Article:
At the surface level, culture can present itself as visible symbols, slogans, languages, behaviors, histories, stories dress codes and legends. But underlying these visible signs of culture, are the core values, beliefs and shared assumptions of each employee that help define theorganizations culture.
Do not expect your culture to change simply by changing the logo, rearranging the layout of your office space or repeating heroic stories to your team. They may work to a certain degree but are definitely far from adequate to win your employees’ hearts and their minds, as well as the market. What you need is a deeper analysis and reflection of your people’s collective beliefs and assumptions. Only when you understand these in more depth will you be able to define appropriate steps to strengthen your organizations culture and effectiveness.
A recent study surveying over 20,000 workers around the world, analyzing 50 major companies, in a range of disciplines, came to one conclusion: Why we work determines how well we work (McGregor & Doshi, 2015). Culture is actually the operating system of an organization.
Unfortunately, our attention, time and money often go to the top of the iceberg: Behavior, words, meetings, deadlines and P&L statements get our attention and our energy. High performing cultures have a powerful competitive advantage. Organizations that build great cultures are able to meet the demands of the fast-paced, customer-centric, digital world we live in. More and more organizations are realizing, culture isn’t a soft skill that can be left to chance. Leaders need to treat culture building as an critical foundation for their workers success. It’s no longer an option to attract smart talent and hope the results arrive. Designing a culture that is smart and healthy engineers a healthy organization with a competitive advantage and sustainable results.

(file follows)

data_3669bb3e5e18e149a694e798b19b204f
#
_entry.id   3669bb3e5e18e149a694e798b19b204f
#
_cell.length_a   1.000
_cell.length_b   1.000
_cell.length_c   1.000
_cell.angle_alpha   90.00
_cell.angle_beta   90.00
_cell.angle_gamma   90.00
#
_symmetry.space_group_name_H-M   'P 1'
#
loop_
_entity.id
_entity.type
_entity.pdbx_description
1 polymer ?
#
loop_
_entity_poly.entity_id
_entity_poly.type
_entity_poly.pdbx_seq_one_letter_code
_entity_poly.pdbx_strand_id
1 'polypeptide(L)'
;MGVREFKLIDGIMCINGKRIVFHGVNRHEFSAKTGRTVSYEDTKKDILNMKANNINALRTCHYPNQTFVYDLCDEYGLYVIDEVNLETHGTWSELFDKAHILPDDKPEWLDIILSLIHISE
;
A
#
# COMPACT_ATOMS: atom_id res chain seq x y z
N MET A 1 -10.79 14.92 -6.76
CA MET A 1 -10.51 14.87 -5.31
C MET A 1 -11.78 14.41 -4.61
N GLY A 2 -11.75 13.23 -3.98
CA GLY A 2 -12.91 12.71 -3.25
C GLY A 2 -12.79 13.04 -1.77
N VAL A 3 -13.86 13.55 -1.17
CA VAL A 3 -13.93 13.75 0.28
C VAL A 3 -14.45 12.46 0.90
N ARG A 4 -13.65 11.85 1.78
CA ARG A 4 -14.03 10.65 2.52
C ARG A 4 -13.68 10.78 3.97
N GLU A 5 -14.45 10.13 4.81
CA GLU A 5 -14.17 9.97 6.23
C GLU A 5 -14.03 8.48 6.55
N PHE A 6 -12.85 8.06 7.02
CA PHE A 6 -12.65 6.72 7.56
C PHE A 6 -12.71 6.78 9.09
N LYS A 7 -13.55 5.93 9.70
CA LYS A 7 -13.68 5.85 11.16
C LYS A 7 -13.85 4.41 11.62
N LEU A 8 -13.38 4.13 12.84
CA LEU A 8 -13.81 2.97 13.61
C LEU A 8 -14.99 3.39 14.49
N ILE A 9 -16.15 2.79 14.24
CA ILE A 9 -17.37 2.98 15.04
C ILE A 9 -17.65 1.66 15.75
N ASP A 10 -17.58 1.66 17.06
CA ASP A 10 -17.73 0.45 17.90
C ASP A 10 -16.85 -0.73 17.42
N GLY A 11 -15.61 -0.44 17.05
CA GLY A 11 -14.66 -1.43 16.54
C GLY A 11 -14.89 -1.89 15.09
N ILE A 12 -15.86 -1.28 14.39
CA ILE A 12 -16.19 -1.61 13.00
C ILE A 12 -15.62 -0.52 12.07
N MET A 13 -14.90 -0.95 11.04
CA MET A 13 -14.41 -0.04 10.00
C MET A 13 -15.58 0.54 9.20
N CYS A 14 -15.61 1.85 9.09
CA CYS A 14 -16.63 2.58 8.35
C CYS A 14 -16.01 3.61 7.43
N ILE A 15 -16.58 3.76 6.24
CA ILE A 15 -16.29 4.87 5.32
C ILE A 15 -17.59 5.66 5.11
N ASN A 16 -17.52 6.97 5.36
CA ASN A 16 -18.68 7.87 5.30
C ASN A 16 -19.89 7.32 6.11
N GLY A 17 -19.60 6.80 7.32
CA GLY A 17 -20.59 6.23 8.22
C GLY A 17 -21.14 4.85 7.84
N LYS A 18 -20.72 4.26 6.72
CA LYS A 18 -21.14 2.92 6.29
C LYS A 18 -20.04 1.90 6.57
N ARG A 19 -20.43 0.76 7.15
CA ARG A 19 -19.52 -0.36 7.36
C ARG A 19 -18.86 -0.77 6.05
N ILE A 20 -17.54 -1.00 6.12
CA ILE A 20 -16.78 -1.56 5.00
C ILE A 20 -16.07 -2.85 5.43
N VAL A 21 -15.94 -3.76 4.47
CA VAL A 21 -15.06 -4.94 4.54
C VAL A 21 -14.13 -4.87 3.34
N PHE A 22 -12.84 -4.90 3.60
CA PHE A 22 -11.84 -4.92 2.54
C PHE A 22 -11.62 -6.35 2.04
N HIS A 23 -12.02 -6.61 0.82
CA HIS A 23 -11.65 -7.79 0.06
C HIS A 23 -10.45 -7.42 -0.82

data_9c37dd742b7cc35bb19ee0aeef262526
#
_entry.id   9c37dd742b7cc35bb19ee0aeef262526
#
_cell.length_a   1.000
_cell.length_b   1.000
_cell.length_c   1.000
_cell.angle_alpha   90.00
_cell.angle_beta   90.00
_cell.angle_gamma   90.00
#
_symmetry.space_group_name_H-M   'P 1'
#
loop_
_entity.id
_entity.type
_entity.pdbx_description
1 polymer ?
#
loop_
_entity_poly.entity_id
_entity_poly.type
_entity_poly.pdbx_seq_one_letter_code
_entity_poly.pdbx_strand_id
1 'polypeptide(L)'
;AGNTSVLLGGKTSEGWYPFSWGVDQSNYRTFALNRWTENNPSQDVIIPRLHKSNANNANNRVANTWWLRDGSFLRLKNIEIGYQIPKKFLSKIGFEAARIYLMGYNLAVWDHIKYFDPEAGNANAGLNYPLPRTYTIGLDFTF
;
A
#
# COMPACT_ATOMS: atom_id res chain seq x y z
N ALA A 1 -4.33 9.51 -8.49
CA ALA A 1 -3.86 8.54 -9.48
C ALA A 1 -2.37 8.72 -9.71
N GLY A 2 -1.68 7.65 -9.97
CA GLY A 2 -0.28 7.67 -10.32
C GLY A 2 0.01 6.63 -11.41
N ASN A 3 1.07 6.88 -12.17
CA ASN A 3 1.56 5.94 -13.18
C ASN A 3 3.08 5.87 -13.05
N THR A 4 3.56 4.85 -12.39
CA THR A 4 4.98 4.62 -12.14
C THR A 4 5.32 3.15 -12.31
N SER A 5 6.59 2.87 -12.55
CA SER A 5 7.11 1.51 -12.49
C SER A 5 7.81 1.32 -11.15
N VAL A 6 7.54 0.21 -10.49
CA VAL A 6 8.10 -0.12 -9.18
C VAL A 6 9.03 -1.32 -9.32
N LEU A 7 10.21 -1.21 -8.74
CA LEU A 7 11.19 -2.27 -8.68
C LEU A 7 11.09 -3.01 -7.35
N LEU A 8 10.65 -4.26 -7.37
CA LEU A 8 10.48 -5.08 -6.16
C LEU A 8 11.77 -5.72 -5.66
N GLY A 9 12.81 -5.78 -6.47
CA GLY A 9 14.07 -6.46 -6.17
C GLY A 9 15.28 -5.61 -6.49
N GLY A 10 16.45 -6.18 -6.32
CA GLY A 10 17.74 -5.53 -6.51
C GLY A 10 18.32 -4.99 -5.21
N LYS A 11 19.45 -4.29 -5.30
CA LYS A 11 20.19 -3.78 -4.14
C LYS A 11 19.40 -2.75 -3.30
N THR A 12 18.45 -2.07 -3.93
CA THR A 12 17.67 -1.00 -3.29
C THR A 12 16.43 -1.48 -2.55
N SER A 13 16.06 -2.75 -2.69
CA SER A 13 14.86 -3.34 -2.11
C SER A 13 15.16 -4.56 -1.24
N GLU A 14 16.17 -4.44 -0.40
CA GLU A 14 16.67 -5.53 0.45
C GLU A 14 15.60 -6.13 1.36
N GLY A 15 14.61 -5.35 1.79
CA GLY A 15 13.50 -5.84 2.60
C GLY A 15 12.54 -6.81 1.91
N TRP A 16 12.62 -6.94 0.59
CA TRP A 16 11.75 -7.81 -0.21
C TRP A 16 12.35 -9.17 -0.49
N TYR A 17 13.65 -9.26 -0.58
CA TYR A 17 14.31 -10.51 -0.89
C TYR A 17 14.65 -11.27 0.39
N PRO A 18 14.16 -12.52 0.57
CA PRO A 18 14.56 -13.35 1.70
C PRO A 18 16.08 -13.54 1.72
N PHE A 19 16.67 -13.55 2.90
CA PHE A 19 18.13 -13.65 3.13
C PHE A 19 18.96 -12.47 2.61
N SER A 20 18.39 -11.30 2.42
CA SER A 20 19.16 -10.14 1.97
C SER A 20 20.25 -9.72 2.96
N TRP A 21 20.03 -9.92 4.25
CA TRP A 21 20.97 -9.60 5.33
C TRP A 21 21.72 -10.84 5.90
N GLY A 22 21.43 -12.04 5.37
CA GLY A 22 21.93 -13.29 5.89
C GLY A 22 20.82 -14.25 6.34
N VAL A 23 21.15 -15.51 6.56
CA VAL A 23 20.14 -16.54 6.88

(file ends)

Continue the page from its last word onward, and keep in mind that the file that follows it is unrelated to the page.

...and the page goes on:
When we ignore what is going on below the surface, we see organizations that hire the wrong talent, experience high turn over, burnout, and apathy. The bottom line is, not having a tight, well-designed culture has a pay check. A financial paycheck in on-boarding the wrong people, for the wrong positions. And an emotional paycheck of a toxic workplace where employees are sleep walking through the work, missing deadlines, calling in sick and missing deadlines.
Studies indicate that most employees bring to work around 20% of their potential contribution. With a well developed company culture people will bring much more. Even with a conservative estimate doubling that 20% to say 40%, it’s clear why a more developed workplace, that more fully engages employees, is overwhelmingly competitive and profitable.